The Weekly Newspaper serving the citizens of Morenci, Mich., Fayette, Ohio, and surrounding areas.

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    MACEE BEERS joins other Fayette Elementary School students for the annual Mini-Cheer performance during the half-time break at the basketball game.
  • Family.3.wide
    CHILDREN at Stair District Library’s Family Story Time toss scarves into the air during an activity. The evening program provided a mix of stories, songs, dancing, crafts and snacks Monday evening. The program is offered at 5:30 p.m. every Monday for five more weeks. The program is designed for three to five year olds and their family.
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    THE INTERVIEW—Evelyn Joughin (right) records the interaction with an iPad while Jack Varga, next to her, asks questions of Morenci Elementary School principal Gail Frey. Morenci senior Sam Cool (standing) listens. Cool serves as the editor for the newspaper written by members of Mrs. Barrett’s second grade class.
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    WRITING CODE—Brock Christle (left), a Morenci fifth grade student, takes a look at the progress being made by fourth grader Anthony Lewis. Libby Rorick, a sixth grade student, is next in a line of girls trying out the coding tutorials. This year marked Morenci’s second year of participation in the Hour of Code project.
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    REMIE RYAN (left) tries to dodge the foam wand held by Hayden Bays during physical education class at Morenci Elementary School. In the background, Lauryn Dominique and Brooklyn Williams stay clear of the tag. Second grade students were working on cardiovascular health on the first day back from vacation. For the record, Safety Tag is a very difficult sport to photograph.
  • Front.lift
    MORENCI student Dalton McCowan puts everything into a dead lift attempt Saturday morning during the Wyseguy Push/Pull event. Lifters helped raise more than $1,600 for the family of the late Devin Wyse, a former Morenci power-lifter who graduated last year. Commemorative T-shirts are still available by contacting teacher Dan Hoffman.
  • Front.library.books
    MACK DICKSON takes a book off the “blind date” cart at the Fayette library. Patrons can choose a book without knowing what’s inside other than a general category. The books are among those designated for removal so patrons can consider them gifts. In Morenci, new books and staff favorites were chosen from the stacks and must be returned. Patrons get a piece of chocolate, too, to take on their date, but no clue about their “date.” One reader said she really enjoyed her book for a few pages, but then lost interest—so typical for a blind date.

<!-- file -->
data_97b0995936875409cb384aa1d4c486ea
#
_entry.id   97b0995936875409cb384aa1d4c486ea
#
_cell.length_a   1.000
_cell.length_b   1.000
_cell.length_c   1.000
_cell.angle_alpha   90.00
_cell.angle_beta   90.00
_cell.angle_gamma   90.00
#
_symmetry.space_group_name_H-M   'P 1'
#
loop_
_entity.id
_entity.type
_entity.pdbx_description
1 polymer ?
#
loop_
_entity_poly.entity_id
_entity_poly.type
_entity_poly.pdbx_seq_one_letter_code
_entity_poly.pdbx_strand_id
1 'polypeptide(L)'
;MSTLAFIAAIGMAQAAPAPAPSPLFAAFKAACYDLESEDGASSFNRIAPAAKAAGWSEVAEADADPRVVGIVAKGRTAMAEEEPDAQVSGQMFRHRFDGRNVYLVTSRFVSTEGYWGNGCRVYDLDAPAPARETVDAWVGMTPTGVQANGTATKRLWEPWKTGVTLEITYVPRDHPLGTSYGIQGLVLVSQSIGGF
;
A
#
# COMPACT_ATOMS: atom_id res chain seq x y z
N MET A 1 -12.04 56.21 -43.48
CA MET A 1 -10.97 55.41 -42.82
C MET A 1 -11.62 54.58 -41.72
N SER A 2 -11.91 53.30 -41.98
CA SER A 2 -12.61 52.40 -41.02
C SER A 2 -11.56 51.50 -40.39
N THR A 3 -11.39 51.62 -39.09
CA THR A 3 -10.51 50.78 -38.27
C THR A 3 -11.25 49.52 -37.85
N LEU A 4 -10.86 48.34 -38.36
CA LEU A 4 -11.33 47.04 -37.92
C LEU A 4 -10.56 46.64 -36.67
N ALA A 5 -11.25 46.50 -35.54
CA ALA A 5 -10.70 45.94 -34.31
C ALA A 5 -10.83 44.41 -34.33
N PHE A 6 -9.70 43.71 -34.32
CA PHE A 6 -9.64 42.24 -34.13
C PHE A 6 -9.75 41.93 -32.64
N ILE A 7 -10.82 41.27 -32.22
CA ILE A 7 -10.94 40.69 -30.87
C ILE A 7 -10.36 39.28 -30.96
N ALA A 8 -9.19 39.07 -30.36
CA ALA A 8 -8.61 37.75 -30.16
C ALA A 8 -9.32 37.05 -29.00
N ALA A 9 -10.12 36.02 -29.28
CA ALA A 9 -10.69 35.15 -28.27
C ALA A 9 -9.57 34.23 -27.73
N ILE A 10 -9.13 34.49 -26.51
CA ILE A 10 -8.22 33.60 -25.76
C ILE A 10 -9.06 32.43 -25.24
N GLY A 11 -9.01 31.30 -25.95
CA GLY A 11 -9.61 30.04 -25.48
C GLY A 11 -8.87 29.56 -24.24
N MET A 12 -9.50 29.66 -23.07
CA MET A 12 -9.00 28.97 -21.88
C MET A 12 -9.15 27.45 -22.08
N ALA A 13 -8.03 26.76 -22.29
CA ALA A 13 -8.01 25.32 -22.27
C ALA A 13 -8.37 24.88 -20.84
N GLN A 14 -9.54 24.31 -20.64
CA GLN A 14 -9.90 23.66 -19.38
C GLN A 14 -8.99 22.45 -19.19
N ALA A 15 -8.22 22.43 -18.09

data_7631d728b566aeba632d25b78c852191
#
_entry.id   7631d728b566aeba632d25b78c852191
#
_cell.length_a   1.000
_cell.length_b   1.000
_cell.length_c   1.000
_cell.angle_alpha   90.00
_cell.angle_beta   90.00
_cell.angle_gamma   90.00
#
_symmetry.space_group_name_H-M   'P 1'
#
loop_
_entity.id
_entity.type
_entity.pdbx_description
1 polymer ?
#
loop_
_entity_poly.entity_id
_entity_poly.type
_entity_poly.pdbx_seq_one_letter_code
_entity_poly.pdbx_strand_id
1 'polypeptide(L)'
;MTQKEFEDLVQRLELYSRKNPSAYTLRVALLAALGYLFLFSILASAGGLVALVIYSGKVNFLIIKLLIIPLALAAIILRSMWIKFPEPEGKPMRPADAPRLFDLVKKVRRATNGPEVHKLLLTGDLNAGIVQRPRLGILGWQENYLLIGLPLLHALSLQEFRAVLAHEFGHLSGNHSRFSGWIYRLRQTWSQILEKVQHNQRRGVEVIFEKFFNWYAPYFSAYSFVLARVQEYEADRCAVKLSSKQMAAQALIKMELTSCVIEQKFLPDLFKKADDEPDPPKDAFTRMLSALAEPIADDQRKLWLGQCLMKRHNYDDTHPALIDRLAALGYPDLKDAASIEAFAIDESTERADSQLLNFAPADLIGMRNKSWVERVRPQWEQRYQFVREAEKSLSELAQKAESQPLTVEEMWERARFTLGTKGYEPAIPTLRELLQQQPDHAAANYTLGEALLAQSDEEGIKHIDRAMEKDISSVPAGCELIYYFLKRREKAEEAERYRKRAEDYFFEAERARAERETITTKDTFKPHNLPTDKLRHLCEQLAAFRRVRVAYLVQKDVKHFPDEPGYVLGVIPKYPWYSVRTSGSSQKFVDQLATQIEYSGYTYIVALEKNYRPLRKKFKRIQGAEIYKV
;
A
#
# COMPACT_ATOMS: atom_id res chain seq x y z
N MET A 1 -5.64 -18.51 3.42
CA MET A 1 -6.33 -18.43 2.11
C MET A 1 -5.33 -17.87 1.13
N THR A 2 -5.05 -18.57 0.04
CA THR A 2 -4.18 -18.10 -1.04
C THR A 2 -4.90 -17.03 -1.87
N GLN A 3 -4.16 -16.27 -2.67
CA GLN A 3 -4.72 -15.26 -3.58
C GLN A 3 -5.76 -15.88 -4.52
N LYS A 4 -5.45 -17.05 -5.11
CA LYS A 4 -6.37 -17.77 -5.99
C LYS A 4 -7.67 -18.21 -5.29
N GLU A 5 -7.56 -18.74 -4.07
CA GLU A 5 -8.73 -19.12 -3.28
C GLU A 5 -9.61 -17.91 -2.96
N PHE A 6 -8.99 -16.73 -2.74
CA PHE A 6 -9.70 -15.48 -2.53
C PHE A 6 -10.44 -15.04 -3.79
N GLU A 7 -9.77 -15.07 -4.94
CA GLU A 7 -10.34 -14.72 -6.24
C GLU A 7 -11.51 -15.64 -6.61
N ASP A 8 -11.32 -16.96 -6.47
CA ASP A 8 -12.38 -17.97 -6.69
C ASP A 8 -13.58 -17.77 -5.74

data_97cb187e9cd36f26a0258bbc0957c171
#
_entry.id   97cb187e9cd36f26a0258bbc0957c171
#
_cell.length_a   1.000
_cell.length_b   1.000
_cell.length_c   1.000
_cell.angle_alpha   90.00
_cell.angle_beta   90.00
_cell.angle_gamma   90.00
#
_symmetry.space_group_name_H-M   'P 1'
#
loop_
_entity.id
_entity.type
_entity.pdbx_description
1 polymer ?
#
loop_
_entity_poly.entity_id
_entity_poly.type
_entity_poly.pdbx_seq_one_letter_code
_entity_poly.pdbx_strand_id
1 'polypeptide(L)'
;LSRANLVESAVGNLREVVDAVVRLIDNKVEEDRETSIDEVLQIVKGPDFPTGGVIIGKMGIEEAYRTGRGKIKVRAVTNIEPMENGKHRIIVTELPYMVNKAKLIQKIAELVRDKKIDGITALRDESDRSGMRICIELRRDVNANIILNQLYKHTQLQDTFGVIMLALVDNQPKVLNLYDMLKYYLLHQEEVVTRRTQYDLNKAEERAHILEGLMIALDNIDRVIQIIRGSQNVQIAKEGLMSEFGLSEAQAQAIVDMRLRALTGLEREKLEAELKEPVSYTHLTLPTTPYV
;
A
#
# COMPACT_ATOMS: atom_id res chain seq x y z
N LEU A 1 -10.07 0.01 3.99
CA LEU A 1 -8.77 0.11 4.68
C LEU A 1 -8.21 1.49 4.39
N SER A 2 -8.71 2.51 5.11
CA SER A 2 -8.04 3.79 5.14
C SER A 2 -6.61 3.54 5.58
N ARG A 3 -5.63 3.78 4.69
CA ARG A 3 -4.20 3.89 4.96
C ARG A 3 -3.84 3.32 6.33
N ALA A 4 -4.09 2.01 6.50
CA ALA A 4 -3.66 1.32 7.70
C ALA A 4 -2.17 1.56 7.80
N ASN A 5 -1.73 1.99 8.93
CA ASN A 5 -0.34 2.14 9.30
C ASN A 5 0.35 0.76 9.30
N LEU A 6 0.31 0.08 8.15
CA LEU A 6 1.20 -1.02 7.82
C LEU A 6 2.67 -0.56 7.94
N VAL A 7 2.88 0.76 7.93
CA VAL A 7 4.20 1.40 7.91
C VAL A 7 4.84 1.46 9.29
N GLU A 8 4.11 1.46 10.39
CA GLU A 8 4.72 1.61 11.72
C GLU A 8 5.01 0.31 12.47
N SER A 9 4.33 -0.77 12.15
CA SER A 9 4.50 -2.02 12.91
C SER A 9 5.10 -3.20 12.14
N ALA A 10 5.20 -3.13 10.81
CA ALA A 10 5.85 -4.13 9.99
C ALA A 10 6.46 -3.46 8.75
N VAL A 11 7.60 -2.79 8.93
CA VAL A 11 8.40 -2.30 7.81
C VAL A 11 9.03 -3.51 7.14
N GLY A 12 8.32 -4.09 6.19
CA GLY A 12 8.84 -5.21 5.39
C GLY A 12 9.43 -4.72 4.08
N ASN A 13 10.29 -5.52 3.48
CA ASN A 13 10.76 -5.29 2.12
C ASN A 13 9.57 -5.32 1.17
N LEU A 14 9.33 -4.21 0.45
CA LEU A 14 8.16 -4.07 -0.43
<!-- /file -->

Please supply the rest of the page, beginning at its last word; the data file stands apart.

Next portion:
Council votes against optional roof inspections 2013.01.30

Written by David Green.

By DAVID GREEN

A tie-breaking vote by mayor Keith Pennington blocked a motion to make roofing inspections optional in Morenci. 

A change in state law allows municipalities to decide if inspections for residential re-roofing projects should be required, and council member Brenda Spiess made a motion that would have ended the city's mandatory inspections.

"The building code is not changing," she said. "The only change is that we're not going to send someone out to look over your shoulder."

Her motion would have made an inspection optional if the sheeting underneath shingles were not disturbed.

Council member Robert Jennings asked how the City would know if the sheeting was disturbed unless it was inspected. It would be no different than the current situation, answered council Tracy Schell. There are dishonest people and dishonest contractors.

City administrator/clerk Renée Schroeder had an example of that from a roofing project near city hall. She said that building inspector Kevin Arquette saw a crew from Hamtramck, Mich., roofing a house without a permit and taking shortcuts that violated city code.

She asked if Arquette should ignore problems if the new proposal were accepted, but she received no answer.

Schell said she would want to pay for an inspection if she were getting a new roof, but a contractor might not think it was necessary if he were working on his own property. She emphasized that it should be a matter of personal responsibility.

Roofing work is expensive, Arquette said, and people cut corners to save money.

"I think it would be a real step backward to make it optional," he said, adding that inspections are there to protect the health, safety and welfare of citizens.

Residents who don’t choose to have an inspection would pay more in the long run, Jennings suggested.

"That’s their choice," Spiess said.

Audience member Colleen Leddy suggested that council should be concerned about the condition of housing in the community. With an inspection, she said, there's a much greater chance of having the work done correctly.

Audience member Kim Valentine, a contractor, was asked for his opinion and he favored the optional plan. He thinks people should pay for an inspection, but he doesn't want someone telling him what to do.

Arquette said he could see obvious code violations from the front door of City Hall. If inspections are optional, he asked if he should ignore the problem.

“I don’t think it’s in the scope of my work to ignore obvious code violations,” he said. “There’s some liability here somewhere.”

Schell said she wasn't familiar with the roofing process and asked what could be done incorrectly in putting on new shingles. Arquette quickly came up with nine potential problems.

Schell and Berger were joined by Greg Braun in supporting the optional plan. Jeff Bell, Rebecca Berger and Jennings were opposed, and Pennington's vote stopped the proposal.

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